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Amazon: Avoiding Liability or Middle Man?

I don't know about you, but I may have an addiction ... Amazon. Chances are there is at least one Amazon box on my front porch anxiously awaiting my return home. But it isn't just Amazon, right?! We now live in a world that we can order anything and everything on an app, through Facebook, Amazon, or any other number of online "retailers" -- from groceries to pharmaceuticals, from toys to clothes, from electronics to beauty products, from food to-go to ride shares. The problem is that the judicial system is slow to catch up to this trend of an online society. While strides have been made, the online market is advancing at the speed of 10 Mbps while the courts are still on dial-up.


A prime example (pun intended) are the cases currently pending against Amazon.com Inc. from those injured by defective products sold by Amazon. The Fox family purchase a popular Christmas item in 2015, a hoverboard. A month later, in January 2016, the hoverboard randomly erupted into flames while not in use. The unsuspecting family not only suffered physical injuries escaping from the fire, but also lost their house. 56 other fires from hoverboards were reported in the same time period, according to the Wall Street Journal, with half being purchase from Amazon.




Amazon disclaims any liability and argues it is simply the seller of such products, much like a Wal-Mart or Target. In some cases, however, it does act to protect consumers but stopping sales or removing items. It also takes steps to prohibit the sale of counterfeit products. Sellers are required to reach out to customers in the event of recalled product or known issues. Amazon has been criticized for its response to hoverboard fires, specifically.


While some laws and state protect sellers, like Amazon, from certain warranty lawsuits, the courts have not specifically or clearly decided what to do with these types of cases. In the case of the Fox family, above, the courts ruled that Amazon did not have enough control over the product to be considered a seller. The Court of Appeals, however, allowed the Foxes to move forward with their claims against Amazon for failure to warn about the risk of fire.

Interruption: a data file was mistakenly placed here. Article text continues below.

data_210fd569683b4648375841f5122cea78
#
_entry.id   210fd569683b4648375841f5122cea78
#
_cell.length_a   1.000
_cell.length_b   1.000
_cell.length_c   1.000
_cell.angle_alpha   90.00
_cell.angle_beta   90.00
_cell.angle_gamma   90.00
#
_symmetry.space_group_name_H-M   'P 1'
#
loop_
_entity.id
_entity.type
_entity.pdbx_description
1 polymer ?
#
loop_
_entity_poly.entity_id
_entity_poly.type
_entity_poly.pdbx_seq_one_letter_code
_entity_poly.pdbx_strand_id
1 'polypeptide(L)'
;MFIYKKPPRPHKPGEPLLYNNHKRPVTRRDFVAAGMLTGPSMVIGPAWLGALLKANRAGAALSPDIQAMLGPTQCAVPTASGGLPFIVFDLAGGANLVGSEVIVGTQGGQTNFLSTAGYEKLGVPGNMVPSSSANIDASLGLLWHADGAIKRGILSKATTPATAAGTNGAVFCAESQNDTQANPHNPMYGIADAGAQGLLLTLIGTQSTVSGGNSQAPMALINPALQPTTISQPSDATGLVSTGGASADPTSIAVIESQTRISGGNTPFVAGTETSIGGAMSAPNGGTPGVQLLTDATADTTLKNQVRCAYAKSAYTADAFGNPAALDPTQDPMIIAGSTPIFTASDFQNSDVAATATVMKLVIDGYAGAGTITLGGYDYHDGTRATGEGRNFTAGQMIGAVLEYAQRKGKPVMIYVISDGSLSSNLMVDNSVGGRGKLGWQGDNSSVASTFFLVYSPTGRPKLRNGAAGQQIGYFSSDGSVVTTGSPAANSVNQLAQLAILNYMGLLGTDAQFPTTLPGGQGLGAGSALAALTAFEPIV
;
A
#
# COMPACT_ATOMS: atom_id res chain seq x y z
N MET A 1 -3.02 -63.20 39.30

The fact is that many people purchase a product without much research on the underlying manufacturer (I am guilty of it too!). In those instances, if the product malfunction, the customer may not even contact Amazon or the retailer for a refund, much less the manufacturer. You and I may see that as just a cheap product, may leave a bad review, but otherwise have no reason to suspect that it may be part of a larger product issue unless retailers like Amazon step up. If you have a problem with a defective product that cause severe injuries or property damage, you can't go up against these billion dollar companies alone. Call Dean Law Firm for a free consultation and put us to work to protect you and your family.


Until then, shop smart and do your homework. And know that you are not alone -- there is no judgment from us on how many Amazon boxes you have to recycle.


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